For many of us, there’s nothing we’d rather do than relax with a cup of coffee near the flower garden. Most people don’t realize however that the grounds used to make our coffee can help to increase the health and beauty of our garden. Here’s what you’ll need to know before re-using your coffee grounds for flowers.
Are Coffee Grounds Good For Flowers?
Used grounds can be very helpful to flowers. And that’s why so many people decide to reap the benefits of them in the garden instead of just throwing them away. They provide nutrients which are crucial for plant health such as nitrogen, phosphorous, and potassium among others.
Another thing that makes coffee grounds good for flowers is that they can help to improve the quality of the soil which your flowers are growing in. Once in the soil the grounds help to retain moisture and water, which can allow roots to have access to them during dry conditions.
Because worms eat coffee grounds their presence will help to attract worms to your garden. Worms excrete castings which are full of nutrients that can be easily absorbed by flowers. They also create tunnels which help aerate the soil and create space for roots to grow.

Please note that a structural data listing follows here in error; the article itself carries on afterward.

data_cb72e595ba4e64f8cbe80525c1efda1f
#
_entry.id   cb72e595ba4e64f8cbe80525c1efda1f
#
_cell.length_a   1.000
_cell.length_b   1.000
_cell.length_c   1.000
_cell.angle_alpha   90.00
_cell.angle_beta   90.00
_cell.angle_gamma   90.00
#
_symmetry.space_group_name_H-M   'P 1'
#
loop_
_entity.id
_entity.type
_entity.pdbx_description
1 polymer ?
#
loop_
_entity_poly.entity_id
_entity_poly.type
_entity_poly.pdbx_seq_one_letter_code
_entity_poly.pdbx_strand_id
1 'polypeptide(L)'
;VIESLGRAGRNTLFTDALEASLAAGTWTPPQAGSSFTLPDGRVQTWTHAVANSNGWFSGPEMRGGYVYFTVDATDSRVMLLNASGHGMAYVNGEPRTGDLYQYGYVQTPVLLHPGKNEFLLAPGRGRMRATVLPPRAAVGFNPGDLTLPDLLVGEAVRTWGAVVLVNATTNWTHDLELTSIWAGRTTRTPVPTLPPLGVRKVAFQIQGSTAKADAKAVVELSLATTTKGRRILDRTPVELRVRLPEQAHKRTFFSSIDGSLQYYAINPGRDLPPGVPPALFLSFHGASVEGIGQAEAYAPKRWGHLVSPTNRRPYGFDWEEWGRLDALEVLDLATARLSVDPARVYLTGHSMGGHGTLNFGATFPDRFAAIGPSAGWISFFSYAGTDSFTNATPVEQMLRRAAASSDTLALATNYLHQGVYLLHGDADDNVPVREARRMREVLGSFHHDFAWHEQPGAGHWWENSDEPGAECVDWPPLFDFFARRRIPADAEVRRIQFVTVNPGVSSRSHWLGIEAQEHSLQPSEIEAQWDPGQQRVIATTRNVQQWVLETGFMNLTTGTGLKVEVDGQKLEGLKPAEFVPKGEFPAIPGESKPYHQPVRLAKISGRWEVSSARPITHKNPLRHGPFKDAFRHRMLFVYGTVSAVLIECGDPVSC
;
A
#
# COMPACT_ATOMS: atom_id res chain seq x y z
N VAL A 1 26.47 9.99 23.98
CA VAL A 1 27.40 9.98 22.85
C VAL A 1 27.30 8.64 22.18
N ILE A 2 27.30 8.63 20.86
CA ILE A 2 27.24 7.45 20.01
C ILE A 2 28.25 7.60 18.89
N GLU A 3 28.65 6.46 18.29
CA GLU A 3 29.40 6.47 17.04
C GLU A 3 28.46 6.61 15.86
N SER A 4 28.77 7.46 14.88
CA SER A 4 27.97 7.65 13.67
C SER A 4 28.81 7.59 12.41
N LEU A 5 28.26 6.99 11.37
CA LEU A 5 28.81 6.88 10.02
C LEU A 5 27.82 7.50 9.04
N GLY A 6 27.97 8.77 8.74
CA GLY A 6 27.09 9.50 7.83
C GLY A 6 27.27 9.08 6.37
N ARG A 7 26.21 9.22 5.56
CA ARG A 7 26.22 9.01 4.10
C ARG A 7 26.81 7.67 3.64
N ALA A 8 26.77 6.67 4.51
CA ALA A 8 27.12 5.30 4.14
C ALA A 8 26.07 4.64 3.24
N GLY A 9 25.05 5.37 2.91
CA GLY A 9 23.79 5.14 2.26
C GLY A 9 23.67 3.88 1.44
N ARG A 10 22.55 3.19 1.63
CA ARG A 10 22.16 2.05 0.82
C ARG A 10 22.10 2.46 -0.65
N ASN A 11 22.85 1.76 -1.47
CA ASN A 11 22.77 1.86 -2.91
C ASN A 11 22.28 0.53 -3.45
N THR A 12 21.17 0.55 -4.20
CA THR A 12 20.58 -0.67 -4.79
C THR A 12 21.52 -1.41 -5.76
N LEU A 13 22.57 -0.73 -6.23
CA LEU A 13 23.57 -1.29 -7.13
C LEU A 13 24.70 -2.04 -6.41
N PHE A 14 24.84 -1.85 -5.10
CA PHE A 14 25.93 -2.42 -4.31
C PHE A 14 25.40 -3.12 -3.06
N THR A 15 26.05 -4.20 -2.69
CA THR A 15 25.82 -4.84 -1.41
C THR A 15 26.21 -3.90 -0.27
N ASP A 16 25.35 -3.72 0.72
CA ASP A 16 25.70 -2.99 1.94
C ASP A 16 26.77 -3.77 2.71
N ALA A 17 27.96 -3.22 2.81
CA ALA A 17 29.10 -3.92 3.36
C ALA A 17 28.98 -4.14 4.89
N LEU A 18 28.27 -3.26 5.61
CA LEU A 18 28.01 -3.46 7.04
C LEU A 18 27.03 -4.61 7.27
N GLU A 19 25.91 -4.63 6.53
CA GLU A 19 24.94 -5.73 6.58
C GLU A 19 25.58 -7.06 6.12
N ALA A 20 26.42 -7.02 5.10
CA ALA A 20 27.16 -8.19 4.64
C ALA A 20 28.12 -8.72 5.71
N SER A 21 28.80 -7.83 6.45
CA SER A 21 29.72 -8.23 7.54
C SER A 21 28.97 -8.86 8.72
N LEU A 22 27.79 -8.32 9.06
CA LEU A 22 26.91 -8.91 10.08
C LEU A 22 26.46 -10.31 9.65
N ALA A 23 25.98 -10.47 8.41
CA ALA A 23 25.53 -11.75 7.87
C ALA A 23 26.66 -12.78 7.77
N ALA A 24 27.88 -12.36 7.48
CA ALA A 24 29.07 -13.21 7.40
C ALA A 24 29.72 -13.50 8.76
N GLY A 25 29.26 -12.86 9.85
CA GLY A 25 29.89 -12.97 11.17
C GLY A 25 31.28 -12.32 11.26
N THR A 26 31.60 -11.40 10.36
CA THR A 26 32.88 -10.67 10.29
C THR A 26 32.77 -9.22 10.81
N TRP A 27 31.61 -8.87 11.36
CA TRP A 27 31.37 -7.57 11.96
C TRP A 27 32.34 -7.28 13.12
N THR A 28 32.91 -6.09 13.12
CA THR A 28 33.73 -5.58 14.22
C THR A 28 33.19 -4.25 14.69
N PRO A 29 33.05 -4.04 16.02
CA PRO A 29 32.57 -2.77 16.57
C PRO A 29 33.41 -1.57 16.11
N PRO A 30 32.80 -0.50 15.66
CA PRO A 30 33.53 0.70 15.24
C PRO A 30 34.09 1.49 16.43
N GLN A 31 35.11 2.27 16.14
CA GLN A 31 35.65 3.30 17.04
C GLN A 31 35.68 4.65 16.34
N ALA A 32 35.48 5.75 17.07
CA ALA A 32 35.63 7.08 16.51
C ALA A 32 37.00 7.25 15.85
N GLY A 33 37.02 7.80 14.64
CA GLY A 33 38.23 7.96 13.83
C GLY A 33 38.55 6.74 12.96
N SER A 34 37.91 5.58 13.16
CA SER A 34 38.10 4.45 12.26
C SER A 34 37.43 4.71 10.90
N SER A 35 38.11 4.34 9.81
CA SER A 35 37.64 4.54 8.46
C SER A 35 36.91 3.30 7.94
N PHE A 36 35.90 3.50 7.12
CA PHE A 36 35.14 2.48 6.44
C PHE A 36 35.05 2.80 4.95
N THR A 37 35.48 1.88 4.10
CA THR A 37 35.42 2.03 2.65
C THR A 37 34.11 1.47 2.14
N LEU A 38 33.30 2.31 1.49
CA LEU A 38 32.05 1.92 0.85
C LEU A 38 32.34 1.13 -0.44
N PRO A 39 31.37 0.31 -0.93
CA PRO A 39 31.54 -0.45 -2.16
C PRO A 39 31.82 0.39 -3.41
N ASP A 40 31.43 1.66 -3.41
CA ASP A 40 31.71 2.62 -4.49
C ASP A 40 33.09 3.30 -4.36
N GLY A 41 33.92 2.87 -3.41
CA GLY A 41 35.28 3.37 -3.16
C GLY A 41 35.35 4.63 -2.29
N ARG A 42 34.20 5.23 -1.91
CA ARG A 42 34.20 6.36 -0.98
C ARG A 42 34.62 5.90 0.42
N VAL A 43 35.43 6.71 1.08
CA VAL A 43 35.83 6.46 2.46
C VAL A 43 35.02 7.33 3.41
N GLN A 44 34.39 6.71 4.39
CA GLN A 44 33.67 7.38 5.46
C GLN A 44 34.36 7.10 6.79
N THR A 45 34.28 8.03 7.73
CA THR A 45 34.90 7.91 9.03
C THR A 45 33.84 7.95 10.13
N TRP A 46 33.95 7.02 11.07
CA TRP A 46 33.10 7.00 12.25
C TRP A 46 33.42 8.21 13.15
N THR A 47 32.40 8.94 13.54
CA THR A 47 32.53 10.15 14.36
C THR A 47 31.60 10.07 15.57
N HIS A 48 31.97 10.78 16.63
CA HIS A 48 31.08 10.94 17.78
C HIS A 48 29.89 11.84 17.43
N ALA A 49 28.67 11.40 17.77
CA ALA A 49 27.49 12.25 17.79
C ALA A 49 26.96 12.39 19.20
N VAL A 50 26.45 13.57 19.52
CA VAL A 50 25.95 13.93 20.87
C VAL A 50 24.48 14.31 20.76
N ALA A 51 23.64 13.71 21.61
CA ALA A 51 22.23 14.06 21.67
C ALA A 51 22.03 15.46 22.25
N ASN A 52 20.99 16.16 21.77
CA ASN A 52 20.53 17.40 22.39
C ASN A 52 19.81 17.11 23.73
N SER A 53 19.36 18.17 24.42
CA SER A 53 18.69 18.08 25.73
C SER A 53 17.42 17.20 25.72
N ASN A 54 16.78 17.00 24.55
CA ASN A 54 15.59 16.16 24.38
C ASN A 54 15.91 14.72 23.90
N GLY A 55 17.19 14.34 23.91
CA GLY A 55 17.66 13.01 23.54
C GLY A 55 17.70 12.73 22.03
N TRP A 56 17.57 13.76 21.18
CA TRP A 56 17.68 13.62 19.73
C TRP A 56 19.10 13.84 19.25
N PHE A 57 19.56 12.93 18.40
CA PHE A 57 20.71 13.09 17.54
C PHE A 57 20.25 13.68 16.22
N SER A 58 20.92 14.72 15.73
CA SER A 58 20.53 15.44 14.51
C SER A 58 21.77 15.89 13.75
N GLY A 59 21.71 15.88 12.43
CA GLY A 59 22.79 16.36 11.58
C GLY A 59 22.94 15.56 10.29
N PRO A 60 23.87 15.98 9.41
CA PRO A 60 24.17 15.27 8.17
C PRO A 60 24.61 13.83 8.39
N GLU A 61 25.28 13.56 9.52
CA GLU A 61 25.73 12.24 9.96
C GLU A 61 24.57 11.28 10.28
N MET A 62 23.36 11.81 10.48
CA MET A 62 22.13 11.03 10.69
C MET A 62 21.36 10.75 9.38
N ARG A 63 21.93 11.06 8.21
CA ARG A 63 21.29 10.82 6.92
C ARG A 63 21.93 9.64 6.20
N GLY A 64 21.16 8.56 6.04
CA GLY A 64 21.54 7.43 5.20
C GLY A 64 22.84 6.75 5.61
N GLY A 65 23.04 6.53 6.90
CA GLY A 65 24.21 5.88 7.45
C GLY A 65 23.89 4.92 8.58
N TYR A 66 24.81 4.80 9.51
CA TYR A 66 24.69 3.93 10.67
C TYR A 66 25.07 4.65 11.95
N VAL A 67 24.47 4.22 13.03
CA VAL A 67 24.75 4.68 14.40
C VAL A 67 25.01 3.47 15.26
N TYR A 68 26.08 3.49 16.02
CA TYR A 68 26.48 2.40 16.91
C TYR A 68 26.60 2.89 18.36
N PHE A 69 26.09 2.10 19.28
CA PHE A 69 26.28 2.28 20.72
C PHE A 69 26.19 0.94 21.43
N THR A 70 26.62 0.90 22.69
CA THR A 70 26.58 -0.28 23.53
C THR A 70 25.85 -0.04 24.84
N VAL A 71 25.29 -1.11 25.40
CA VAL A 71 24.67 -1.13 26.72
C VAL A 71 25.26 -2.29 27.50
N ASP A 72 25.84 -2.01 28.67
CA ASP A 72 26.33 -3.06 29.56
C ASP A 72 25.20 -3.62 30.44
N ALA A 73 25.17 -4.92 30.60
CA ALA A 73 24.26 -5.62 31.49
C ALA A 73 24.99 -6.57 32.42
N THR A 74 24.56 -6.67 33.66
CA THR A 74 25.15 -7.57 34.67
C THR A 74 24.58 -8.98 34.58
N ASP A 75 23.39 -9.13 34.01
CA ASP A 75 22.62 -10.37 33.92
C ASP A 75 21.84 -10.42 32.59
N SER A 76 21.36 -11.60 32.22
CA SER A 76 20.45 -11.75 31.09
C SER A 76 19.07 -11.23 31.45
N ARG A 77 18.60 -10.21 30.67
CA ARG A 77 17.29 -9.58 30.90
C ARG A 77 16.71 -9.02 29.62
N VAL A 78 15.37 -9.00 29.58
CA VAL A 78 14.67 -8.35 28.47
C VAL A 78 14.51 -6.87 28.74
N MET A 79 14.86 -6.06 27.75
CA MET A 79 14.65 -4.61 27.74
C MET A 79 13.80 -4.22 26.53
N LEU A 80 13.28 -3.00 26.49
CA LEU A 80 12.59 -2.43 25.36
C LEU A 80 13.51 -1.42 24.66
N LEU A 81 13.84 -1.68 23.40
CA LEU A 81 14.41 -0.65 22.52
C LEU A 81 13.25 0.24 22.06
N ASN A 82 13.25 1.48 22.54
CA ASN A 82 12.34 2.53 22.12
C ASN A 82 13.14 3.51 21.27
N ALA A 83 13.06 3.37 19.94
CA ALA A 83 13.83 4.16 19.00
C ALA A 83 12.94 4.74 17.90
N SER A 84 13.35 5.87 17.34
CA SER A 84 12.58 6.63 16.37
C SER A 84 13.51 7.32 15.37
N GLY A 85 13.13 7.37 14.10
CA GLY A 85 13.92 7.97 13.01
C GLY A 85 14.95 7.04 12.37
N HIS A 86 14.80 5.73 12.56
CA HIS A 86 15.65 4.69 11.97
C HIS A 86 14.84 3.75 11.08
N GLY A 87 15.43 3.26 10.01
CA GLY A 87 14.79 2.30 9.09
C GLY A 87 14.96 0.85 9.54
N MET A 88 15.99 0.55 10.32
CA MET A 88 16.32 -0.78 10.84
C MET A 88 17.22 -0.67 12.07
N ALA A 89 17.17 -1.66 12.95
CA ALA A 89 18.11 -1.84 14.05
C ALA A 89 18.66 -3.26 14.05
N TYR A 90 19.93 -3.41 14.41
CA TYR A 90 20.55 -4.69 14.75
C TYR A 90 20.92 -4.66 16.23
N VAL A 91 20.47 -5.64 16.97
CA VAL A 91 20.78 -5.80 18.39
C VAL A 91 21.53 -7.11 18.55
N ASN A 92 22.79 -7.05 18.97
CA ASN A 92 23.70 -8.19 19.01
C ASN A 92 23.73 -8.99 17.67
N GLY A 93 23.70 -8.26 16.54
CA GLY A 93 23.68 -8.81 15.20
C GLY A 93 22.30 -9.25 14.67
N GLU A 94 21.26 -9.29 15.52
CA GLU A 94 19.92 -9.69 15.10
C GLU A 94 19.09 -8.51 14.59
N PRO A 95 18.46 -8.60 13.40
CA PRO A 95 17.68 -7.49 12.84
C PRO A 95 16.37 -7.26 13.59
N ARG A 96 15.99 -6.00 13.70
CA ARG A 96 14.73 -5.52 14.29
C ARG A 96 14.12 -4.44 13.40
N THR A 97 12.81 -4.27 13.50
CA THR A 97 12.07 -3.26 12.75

Coffee Grounds And pH
It’s important to remember that used coffee grounds can often have a pH that is slightly acidic. And when added directly to non-acidic soils, over time it can lower the pH levels of them to slightly acidic levels as well. In fact many gardeners add grounds to their garden for this very reason.
What Flowers Like Coffee Grounds?
While coffee grounds can benefit just about all flowers, not all types of flowers prefer the acidic conditions grounds can create when applied to the soil. If the flowers in your garden don’t like acidic soil you can simply add your coffee grounds to your compost.
And when that compost matures you can add it as a soil amendment to your garden. Coffee grounds can help to create very high quality compost that is rich with nutrients and organic material without the added acidity.
In general flowers that like coffee grounds are those that thrive in acidic or slightly acidic soil. For these types you can use grounds to help to create those conditions by adding them directly to the soil. Once they have cooled down, simply sprinkle the grounds on top of the soil surrounding your flowers, or dig them in.
Roses like coffee grounds and so do daffodils. Lily of the valley and hydrangeas like them too. In fact, hydrangeas and coffee grounds share a special relationship. By adding grounds to the soil around white hydrangeas they will eventually change to blue.
Using coffee grounds for flowers can help them to stay healthy and produce beautiful blooms you’re sure to enjoy. However if you are adding them directly to the soil, just remember to check first whether or not your flowers prefer acidic or slightly acidic conditions. If they don’t, you can always throw your grounds in your compost instead.
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